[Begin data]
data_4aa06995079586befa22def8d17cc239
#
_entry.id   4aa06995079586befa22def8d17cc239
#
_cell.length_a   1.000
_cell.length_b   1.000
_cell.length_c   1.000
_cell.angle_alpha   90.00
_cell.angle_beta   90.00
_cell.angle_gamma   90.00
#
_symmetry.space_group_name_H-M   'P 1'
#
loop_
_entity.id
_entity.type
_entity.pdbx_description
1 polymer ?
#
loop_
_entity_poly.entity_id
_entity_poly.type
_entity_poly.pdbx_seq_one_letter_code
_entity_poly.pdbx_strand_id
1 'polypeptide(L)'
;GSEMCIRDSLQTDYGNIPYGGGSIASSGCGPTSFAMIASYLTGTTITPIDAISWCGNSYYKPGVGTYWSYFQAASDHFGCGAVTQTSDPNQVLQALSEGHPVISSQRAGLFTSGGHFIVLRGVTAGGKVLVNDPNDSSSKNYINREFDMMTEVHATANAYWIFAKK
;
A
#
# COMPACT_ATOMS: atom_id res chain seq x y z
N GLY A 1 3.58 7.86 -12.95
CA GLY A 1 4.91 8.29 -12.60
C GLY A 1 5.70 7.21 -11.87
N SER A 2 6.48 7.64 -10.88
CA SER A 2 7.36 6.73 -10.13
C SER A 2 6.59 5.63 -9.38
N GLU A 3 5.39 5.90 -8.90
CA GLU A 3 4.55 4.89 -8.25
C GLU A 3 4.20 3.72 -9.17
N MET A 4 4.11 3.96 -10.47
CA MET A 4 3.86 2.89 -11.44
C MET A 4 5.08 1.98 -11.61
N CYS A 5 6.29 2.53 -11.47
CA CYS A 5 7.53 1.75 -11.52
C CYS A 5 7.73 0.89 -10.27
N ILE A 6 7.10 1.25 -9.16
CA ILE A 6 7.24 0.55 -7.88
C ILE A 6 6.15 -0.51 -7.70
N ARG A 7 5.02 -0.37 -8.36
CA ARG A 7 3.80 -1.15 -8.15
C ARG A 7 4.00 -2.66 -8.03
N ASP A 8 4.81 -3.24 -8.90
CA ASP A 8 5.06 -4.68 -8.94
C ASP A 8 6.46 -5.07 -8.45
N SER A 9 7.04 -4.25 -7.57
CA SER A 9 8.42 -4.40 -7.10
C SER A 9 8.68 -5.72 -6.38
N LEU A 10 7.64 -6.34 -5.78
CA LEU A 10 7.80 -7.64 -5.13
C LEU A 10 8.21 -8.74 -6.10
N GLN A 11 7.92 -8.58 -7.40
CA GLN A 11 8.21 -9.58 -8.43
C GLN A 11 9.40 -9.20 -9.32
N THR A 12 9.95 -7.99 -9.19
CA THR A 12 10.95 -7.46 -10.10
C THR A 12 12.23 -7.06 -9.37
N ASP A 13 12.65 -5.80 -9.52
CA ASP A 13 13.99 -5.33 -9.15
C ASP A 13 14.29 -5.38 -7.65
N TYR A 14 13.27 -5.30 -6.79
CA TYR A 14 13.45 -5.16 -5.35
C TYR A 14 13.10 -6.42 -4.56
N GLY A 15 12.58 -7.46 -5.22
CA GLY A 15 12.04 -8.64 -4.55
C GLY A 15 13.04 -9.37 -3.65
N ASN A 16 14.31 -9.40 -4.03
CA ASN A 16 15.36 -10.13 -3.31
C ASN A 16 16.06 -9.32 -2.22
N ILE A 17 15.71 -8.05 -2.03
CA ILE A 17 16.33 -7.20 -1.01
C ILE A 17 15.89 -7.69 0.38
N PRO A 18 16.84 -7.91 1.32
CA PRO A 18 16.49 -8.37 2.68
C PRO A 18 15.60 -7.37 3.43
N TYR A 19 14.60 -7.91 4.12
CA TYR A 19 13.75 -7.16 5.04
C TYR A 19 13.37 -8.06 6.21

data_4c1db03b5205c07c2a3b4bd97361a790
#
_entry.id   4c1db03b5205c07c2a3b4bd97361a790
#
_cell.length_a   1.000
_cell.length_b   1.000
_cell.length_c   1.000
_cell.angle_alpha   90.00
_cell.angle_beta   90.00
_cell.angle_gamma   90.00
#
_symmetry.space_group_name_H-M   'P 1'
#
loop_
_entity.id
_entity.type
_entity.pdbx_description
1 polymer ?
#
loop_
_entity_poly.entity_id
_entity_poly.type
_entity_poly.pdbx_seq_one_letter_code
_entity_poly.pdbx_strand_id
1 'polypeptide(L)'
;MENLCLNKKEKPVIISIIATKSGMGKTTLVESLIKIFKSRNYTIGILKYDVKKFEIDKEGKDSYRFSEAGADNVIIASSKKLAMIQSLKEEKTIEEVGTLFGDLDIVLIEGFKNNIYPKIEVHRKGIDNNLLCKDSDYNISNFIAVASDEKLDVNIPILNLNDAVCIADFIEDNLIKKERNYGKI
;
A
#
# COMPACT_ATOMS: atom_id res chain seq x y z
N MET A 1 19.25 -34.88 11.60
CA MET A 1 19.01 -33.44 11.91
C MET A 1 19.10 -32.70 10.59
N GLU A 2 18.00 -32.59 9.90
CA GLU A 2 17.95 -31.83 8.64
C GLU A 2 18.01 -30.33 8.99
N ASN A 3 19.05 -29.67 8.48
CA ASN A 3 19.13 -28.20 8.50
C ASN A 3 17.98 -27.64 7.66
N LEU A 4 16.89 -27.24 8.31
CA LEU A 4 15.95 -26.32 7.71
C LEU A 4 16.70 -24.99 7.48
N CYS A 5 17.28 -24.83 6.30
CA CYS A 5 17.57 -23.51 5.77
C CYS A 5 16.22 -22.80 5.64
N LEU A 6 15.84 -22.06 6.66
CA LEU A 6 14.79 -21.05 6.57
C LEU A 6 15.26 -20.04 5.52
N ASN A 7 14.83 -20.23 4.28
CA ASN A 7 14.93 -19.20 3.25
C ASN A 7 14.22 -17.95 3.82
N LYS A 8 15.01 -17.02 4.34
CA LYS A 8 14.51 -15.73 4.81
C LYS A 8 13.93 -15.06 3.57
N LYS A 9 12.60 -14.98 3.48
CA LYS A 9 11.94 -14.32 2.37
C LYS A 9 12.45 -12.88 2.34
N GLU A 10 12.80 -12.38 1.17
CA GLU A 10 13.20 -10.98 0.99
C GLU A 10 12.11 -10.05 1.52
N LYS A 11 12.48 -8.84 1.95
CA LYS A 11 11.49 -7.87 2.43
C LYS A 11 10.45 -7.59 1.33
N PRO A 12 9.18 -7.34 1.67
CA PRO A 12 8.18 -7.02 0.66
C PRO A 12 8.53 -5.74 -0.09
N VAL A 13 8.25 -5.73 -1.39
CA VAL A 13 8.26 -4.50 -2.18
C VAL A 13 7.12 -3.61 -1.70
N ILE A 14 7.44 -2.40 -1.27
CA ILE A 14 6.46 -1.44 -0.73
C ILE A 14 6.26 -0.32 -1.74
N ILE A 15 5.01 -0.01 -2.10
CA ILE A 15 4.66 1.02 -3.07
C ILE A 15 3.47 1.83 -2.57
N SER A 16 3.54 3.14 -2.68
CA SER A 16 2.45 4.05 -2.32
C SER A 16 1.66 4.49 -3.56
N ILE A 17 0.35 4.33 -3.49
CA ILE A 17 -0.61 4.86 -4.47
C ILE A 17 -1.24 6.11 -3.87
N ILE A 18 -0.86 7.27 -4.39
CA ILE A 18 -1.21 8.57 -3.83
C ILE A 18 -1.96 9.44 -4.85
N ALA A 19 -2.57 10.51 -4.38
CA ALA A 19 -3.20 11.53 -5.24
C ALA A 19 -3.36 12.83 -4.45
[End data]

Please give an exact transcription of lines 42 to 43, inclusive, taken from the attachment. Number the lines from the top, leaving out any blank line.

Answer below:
C MET A 4 5.08 1.98 -11.61
N CYS A 5 6.29 2.53 -11.47